So if the tribes needed their enrollment numbers up at one time then why do they need them reduced now? What factors would justify the tribes to get serious about determining who is a member of their tribe and who isn’t? What role does having a casino play in determining whether the membership lists needed to be reduced or expanded?
Whether the “evil council” stereotype holds up to scrutiny, I must conclude that given the wrongs committed against the Indians and the reaction to those wrongs – i.e. community building as a means of survival and friendship – the use of disenrollment as a function of protecting the tribal community is a gross farce. I find such excuses by this tribal council or any tribal council to that effect to be putting up the window dressing of due process when it smells of something different.
For more information on the tribal disenrollments in California, please see my article series on the subject:
In the last article, and the one before it, we discussed the origins of tribal sovereign immunity and how it has acted as a buffer against lawsuits filed by private citizens and state governments. We also discussed tribal disenrollments, the process by which federally recognized Indian tribes may expel individuals from their membership and revoke their legal status as Native Americans. As always, there are two sides to any issue. One side argues that Indian tribes are disenrolling their members because it would mean more money spread out among fewer people from tribal gaming, that Indian gaming itself is perpetuating greed and deceit amongst the Indian people. The other side argues that regulating tribal membership is an offshoot of maintaining and growing a multi-million dollar business; that any one particular tribe should only have to worry about its own members and provide for them, and not for anyone whose lineage to that particular tribe is questionable.
The last article dealt with Santa Clara Pueblo v. Martinez, a U.S. Supreme Court case dealing directly with tribal membership regulation. The Court held:
Indian tribes are distinct, independent, political communities, retaining their original natural rights in matters of local self-government. Although no longer possessed of the full attributes of sovereignty they remain a separate people, with the power of regulating their internal and social relations (i.e. membership, inheritance rules, and domestic relations.) They have the power to make their own substantive law in internal matters and to enforce that law in their own forums. As separate sovereigns pre-existing the Constitution, tribes have historically been regarded as unconstrained by those constitutional provisions framed specifically as limitations on federal or state authority. (Santa Clara Pueblo v. Martinez (1978 ) 436 U.S. 49, 55 [98 S. Ct. 1670, 56 L. Ed. 2d 106].)
Santa Clara also marked an occasion whereby Indians sought relief under statutory law; in that case, it was the Indian Civil Rights Act (25 U.S.C. 1301-1303). In California, many disenrolled have attempted to find relief under Public Law 280, a federal law which hands down certain civil and criminal jurisdiction to certain state governments. This article deals with the Indian Civil Rights Act of 1968.
The Indian Civil Rights Act & California State Courts
Santa Clara Pueblo highlighted a cause of action concerning tribal membership with regards to ICRA; unfortunately, the Supreme Court struck down the plaintiff’s suit: “In the absence here of any unequivocal expression of contrary legislative intent [behind ICRA], we conclude that suits against the tribe under the ICRA are barred by its sovereign immunity from suit.” (Santa Clara Pueblo v. Martinez, supra, 436 U.S. 49, 59.)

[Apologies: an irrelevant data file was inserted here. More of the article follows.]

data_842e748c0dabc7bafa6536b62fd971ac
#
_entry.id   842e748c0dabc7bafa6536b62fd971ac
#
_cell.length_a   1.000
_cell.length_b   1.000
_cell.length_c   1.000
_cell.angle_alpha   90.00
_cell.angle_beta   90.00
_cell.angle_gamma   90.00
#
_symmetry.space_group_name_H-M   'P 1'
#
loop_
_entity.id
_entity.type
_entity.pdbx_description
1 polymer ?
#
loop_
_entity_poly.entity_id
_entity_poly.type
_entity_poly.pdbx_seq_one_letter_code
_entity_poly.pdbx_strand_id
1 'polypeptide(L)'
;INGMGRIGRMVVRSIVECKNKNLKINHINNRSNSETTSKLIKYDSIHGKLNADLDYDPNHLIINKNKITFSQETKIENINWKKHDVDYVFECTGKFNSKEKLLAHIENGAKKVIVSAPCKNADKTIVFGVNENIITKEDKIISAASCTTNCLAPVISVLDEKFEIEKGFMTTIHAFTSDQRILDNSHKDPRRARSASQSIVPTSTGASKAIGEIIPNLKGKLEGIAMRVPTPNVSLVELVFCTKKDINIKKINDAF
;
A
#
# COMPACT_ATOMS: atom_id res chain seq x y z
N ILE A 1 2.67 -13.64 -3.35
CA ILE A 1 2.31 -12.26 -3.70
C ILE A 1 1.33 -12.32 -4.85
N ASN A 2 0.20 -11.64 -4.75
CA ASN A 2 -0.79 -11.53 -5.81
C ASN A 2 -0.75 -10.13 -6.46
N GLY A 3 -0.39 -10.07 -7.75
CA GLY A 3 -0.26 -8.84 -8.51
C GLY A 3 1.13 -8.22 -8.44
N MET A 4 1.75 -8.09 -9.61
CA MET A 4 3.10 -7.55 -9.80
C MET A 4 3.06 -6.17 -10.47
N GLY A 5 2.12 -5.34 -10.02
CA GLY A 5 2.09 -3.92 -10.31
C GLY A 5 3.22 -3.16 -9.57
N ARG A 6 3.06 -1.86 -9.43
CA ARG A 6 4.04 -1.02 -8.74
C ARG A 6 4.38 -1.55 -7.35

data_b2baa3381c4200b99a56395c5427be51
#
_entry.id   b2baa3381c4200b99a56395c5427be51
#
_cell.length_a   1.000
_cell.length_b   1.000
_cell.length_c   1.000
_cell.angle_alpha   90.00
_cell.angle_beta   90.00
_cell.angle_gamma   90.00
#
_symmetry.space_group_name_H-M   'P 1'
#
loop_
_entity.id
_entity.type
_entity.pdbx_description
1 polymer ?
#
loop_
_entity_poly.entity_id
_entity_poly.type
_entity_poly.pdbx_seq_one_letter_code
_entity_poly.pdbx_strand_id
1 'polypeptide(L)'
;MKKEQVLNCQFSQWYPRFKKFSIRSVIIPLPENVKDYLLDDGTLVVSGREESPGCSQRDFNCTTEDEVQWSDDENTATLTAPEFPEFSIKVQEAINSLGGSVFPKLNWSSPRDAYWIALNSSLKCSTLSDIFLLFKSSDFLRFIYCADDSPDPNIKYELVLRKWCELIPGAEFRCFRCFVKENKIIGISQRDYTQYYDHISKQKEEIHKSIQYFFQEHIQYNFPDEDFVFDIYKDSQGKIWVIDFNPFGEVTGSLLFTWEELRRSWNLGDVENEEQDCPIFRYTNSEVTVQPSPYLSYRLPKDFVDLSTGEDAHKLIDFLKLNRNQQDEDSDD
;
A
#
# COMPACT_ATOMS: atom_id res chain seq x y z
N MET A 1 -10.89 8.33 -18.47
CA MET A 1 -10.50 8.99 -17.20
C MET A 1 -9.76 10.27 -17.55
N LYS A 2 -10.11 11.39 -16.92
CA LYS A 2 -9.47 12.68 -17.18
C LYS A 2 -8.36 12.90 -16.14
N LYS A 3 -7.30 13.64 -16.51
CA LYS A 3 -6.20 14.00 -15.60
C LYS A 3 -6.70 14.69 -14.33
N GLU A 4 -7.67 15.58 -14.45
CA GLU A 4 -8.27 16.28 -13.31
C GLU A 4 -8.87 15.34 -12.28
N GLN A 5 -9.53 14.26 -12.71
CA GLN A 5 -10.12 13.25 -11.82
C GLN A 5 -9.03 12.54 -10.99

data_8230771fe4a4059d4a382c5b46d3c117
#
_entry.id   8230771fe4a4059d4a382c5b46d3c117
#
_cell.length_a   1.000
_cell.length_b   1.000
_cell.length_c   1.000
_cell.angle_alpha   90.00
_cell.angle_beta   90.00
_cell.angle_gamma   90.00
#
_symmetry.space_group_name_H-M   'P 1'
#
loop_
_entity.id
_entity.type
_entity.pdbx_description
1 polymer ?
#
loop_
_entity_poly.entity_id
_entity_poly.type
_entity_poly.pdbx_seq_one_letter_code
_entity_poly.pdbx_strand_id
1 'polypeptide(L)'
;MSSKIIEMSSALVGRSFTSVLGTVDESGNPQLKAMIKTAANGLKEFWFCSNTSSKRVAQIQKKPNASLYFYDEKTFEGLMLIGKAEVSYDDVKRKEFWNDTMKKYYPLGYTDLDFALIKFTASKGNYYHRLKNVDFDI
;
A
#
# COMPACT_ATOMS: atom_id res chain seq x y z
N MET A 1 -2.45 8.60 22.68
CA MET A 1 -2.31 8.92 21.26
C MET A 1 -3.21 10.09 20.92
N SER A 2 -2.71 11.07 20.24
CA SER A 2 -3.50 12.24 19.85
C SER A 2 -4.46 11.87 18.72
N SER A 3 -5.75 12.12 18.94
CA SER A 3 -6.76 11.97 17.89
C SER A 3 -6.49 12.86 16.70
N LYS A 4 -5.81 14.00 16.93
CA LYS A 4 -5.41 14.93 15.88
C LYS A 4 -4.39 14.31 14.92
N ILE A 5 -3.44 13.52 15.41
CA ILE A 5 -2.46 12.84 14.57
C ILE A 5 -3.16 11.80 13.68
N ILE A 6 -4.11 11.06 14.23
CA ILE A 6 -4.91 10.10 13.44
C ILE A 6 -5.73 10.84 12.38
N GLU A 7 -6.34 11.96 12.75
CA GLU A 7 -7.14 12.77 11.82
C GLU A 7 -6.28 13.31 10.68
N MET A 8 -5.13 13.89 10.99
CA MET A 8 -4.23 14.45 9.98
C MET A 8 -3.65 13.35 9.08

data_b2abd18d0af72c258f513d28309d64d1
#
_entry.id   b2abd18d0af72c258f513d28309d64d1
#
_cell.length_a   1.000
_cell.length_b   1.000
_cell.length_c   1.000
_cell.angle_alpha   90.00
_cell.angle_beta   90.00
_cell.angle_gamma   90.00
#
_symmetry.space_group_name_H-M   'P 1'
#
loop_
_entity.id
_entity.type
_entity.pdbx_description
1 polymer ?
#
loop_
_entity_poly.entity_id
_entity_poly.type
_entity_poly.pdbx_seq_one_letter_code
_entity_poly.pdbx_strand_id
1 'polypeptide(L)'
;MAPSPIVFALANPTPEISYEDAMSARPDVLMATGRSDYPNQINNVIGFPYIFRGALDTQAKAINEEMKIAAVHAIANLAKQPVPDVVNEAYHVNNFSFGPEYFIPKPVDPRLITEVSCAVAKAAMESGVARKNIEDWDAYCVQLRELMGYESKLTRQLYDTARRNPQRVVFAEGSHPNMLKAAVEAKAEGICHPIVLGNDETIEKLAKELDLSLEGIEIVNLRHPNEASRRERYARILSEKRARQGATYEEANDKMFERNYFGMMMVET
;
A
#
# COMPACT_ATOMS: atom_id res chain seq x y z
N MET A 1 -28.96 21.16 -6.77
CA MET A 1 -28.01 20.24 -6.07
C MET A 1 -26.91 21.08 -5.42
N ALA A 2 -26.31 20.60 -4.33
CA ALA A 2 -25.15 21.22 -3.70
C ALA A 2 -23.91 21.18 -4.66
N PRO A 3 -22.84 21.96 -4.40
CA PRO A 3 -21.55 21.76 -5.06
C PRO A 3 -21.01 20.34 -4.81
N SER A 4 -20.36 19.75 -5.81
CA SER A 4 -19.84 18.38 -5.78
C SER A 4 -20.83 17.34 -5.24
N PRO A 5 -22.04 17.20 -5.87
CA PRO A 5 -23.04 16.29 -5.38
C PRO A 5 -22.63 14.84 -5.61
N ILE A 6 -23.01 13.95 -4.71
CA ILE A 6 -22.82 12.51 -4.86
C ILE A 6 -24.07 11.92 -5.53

The Indian Civil Rights Act was passed in 1968 and was meant to extend to tribes certain constitutional protections that weren’t supplied to them under the United States Bill of Rights. (Talton v. Mayes (1896) 163 U.S. 376, 382 [16 S. Ct. 986, 41 L.Ed. 196]; see also Getches et. al., Cases and Materials on Federal Indian Law (2005) p. 388.) Section 1302 is simply a near verbatim parroting of the United States Bill of Rights however several features are missing from ICRA, namely, “limitations similar to the establishment of religion clause, the guarantee of a republican form of government, the privileges and immunities clauses, the provisions involving the right to vote, the requirement of free counsel for an indigent accused, and the right to a jury trial in civil cases.” (Getches, at p. 388.) The only remedy available under the Indian Civil Rights Act is that of habeas corpus:
The privilege of the writ of habeas corpus shall be available to any person, in a court of the United States, to test the legality of his detention by order of an Indian tribe. (25 U.S.C. §1303.)
Furthermore, California courts have re-affirmed Santa Clara Pueblo‘s holding where Indians have attempted to bring causes of action against the tribes and tribal officers that have disenrolled them:
The [Supreme Court of the United States] found that imposition of a federal cause of action for enforcement of the rights created in title 1 of the ICRA, however useful in securing compliance with 25 United States Code section 1302, would undermine the authority of tribal forums and impose serious financial burdens on financially disadvantaged tribes… Therefore, the Supreme Court found section 1302 does not impliedly authorize actions for declaratory or injunctive relief against either a tribe or its officers. (Ackerman v. Edwards (2004) 121 Cal.App.4th 946, 952-953 [17 Cal.Rptr.3d 517].)
The Ackerman case also carried Santa Clara Pueblo‘s refusal to grant causes of action under the ICRA in setting aside a tribe’s sovereign immunity into California state courts via Public Law 280, which shall be discussed shortly. The Ackerman case centered around “the 76-member Foreman family that says it was unjustly cut from the Redding Rancheria‘s membership rolls. Members of the Redding Rancheria voted in January  that the family could not prove its links to the tribe… The family alleges the vote was driven by greed for increased gaming dividends that are paid out to tribal members.” (Lawsuits over cuts to tribal membership rise as Indian gaming industry grows (July 2004), volume 2, No. 7, Nat. Amer. L.Rep. 63.)